How Cookie Cutter Are You? The Stereotypical Woman // Lauren Jacobs
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“He who loses individuality, loses all” – Ghandi.
Being able to distinguish yourself from someone else is a quality that most pride themselves in, however, what if I told you that your individualism had already been determined before you could speak? Taken from you and reconstructed as pre-determined by society? You may understand where I am going with this and can blame what is known as ‘social norms’ or the rules of behavior that are considered acceptable for your lack of originality.
The moment a baby’s gender is found out, the stereotypes begin. While this holds true for both genders, they focus on baby girls is an ever growing one. The nursery is painted in light shades of purples and pinks while being filled with tender décor of butterflies, flowers, and princesses. There are teddy bears and dolls awaiting her company and even a frilly tutu in the closet for her first family event. The wall art includes ballerinas and hearts, depicting the hopes and dreams that every parent has for their little girl to dance to beat of her music. However, most parents wouldn’t realize that they are setting up a scenario where their little girl’s music will play to the same tune as many others, as her room and their expectations of her femininity is teaching her how to become the stereotypical woman.
By continuing these patterns where we fill little girl’s bookshelves with fairy tales of princes and lavish parties, we neglect to fill their minds with independence and self-worth. Parents allow their child to waterfall into society’s standards of how girls should wear dresses, cross their T’s and dot their I’s, and be the one’s to raise children. Think of the age where little girls begin to play house. They quickly become aware that “mommy stays at home with the baby and cooks” while “daddy goes to work.” They dream of being teachers, nurses, and stay at home mothers. The thought of prince charming fills every girls head as they begin to plan their future wedding, first with Barbie’s and then eventually moving on to bigger things such as Pinterest.
What society has done is to allow for the gender identity known as ‘feminine’ to become an unrealistic goal for young girls. They strive to achieve something that does not accurately capture the way most females feel, behave, or define them. Girls grow up believing that they need to get married, have children, know how to cook a five-course dinner, and have all the chores done with everyone in bed by 9 P.M. The pressure to perform builds with every passing month of a new Cosmopolitan and InStyle being published.
Hyper-femininity often occurs under the pressures of society, as individuals feel pressured to exaggerate the behaviors that are believed to be feminine. Women with this mentality fall under the false pretense that they exist to boost men’s egos with passivity, innocence, and flirtatious behavior that often lead to problematic events such as unhealthy relationships and unwanted sexual advances. Of course, there can always be extremes to any scenario, however even the miniscule incidents are parts of the obstacle course we continuously climb in order to better fit our pre-determined character.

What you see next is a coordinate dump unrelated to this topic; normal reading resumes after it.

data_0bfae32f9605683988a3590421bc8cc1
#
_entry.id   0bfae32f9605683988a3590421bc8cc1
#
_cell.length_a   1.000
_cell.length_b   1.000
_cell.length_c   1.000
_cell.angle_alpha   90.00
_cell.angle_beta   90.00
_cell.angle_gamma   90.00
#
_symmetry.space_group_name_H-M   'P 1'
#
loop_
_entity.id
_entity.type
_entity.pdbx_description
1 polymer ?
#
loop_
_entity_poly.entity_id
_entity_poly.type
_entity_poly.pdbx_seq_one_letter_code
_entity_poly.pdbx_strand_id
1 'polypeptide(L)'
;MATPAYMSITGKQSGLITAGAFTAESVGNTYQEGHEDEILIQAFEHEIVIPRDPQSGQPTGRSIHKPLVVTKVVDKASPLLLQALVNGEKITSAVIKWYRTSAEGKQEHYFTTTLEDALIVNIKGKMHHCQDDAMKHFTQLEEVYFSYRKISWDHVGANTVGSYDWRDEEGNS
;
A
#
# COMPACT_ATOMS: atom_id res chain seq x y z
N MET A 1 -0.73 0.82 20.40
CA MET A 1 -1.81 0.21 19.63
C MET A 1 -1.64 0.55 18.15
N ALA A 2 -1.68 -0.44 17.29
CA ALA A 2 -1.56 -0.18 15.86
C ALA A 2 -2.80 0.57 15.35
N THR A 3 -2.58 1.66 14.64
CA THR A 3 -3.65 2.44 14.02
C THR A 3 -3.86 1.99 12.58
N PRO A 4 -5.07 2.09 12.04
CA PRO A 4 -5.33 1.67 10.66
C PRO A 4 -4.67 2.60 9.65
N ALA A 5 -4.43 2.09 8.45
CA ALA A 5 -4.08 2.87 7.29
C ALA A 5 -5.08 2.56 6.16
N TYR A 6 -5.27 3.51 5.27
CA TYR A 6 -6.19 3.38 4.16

This ‘thing’ we know as gender refers to society’s expectations about how we should think and act as girls, boys, men, and women. Our identity is how we express our gender roles, including appearance and behavior. It is known that these roles are being shaped as early as the ages of two or three. This process is shaped by the child’s parents, culture, religion, and is not limited to the outside world, which includes television, magazines, and other forms of social media. As these behaviors develop and children grow, they tend to continue to adopt behaviors and patterns that are rewarded by love, praise, and acceptance. They will stop or hide the behaviors that appear to be punished or shamed. This leads to the question, “Who are we really asking our children to be?”
Developmentally, all children will begin playing house between the ages of 3 and 5, as Erikson’s stage of Initiative verses Guilt explains their exploration and need to begin asserting control over their environment. Children are particularly sensitive to acceptance giving them a sense of purpose while disapproval will result in a sense of guilt. Consider this when thinking about how we tend to encourage girls to continue playing house while boys are discouraged and shamed. Instead, if we were to encourage both genders to interact in this way, it could later prevent women from feeling pigeon held into their role as a housewife and allow for men to accept their own domestication characteristics without it taking away from their masculinity. This action could affect the perpetuation of the stereotype.
With this, I challenge you to confront gender stereotypes that contribute to individuals feeling like less of who they are. Be the person who points out how television shows and movies have unrealistic goals and expectations for children. Teach little girls that it is acceptable to like playing in dirt and that she can grow up to be a police officer or join the ARMY. Don’t just talk the talk, walk it as well. Be a role model for what you believe in by supporting and educating yourself, so that as a society we can work towards the prevention of continual stereotype promotion.